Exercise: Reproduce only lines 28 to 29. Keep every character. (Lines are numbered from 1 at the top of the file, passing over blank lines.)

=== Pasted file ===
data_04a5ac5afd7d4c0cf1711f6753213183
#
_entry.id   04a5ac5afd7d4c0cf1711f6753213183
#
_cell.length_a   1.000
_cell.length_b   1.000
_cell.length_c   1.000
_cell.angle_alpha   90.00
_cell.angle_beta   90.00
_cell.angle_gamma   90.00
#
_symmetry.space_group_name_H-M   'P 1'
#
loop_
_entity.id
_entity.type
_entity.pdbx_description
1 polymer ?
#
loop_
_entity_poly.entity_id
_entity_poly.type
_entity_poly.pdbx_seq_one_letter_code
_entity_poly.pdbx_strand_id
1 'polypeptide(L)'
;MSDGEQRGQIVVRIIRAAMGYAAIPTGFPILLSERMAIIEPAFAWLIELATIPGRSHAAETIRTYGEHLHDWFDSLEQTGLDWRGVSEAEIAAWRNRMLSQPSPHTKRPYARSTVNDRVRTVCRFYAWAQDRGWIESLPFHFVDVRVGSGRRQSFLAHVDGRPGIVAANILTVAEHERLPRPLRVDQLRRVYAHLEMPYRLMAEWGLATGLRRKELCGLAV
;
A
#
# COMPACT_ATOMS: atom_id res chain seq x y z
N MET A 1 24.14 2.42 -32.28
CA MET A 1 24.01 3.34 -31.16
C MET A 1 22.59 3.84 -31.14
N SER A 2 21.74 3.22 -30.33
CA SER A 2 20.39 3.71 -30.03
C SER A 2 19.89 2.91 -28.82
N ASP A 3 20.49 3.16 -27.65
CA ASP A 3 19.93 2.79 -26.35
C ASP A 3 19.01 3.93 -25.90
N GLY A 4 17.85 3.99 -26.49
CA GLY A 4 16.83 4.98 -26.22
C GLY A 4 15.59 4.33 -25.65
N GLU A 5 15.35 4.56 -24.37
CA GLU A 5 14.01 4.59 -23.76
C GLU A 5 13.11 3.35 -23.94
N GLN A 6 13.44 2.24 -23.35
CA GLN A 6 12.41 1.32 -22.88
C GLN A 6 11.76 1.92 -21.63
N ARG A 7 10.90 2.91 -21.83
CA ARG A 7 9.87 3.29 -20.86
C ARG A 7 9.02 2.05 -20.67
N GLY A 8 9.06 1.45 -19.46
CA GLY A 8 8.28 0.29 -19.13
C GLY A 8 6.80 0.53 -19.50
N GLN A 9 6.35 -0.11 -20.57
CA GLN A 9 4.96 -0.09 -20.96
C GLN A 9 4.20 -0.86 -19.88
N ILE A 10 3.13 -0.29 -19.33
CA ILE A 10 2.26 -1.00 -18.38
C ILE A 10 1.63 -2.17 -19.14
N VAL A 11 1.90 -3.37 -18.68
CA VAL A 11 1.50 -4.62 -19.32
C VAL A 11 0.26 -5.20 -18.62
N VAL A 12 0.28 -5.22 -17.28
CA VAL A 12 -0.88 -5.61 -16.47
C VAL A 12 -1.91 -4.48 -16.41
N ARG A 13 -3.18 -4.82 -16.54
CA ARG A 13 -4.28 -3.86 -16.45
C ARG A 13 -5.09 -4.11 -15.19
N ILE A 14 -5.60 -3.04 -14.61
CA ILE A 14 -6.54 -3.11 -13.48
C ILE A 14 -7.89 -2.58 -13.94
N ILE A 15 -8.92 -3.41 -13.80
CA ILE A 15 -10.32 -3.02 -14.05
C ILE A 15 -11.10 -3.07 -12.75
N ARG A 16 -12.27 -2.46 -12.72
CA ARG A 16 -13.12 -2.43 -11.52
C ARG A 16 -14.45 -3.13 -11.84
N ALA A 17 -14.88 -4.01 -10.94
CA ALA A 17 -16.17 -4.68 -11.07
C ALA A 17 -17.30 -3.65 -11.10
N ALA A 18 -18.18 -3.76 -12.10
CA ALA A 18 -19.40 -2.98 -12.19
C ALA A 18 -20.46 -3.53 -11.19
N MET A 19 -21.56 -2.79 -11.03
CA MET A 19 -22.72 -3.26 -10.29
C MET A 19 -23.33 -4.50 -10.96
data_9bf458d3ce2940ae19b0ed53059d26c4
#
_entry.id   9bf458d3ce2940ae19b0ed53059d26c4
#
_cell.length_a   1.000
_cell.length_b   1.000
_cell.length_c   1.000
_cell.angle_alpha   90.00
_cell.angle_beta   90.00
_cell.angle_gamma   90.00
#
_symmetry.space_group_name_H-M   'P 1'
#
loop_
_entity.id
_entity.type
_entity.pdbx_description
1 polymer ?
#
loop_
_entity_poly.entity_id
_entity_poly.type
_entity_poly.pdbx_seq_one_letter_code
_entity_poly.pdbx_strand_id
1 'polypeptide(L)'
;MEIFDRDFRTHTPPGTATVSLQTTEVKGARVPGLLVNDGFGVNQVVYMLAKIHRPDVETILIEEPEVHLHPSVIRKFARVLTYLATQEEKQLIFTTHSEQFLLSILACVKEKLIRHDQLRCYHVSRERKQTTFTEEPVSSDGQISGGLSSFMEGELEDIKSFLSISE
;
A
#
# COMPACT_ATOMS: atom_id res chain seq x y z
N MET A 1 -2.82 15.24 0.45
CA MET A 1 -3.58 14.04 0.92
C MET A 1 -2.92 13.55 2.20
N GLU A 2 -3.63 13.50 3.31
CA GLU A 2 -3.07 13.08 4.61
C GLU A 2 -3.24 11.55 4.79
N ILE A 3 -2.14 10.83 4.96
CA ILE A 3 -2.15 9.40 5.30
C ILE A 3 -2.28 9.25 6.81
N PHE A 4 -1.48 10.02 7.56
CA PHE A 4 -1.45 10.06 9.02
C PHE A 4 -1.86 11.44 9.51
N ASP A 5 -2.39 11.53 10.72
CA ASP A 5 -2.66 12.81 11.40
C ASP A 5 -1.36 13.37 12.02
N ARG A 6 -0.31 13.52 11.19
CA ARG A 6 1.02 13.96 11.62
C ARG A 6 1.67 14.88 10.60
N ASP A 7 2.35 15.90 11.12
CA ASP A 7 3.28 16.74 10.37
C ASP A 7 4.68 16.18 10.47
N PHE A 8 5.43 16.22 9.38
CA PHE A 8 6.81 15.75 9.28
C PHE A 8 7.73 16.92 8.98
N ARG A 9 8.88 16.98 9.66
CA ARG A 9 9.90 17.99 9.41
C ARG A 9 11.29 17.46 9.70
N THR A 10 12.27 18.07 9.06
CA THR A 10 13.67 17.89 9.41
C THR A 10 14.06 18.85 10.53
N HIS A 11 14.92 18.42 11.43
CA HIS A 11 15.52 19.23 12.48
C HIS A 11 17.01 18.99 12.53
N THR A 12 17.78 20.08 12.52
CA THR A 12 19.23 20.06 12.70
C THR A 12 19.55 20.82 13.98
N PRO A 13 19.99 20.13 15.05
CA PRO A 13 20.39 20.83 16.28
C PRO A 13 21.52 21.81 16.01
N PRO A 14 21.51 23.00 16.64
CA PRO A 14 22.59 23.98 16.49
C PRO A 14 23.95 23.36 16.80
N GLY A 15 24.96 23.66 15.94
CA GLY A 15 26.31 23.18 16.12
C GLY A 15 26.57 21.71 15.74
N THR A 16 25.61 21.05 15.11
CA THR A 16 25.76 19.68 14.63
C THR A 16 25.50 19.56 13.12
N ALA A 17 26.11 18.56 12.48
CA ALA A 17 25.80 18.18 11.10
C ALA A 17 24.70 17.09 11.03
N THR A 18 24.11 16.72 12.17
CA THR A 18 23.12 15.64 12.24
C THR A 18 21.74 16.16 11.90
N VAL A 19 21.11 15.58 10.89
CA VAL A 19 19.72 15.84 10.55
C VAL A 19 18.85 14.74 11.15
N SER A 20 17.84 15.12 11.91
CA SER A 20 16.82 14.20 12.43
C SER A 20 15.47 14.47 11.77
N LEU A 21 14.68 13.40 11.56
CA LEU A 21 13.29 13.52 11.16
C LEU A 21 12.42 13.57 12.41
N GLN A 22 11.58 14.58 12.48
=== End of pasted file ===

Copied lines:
A
#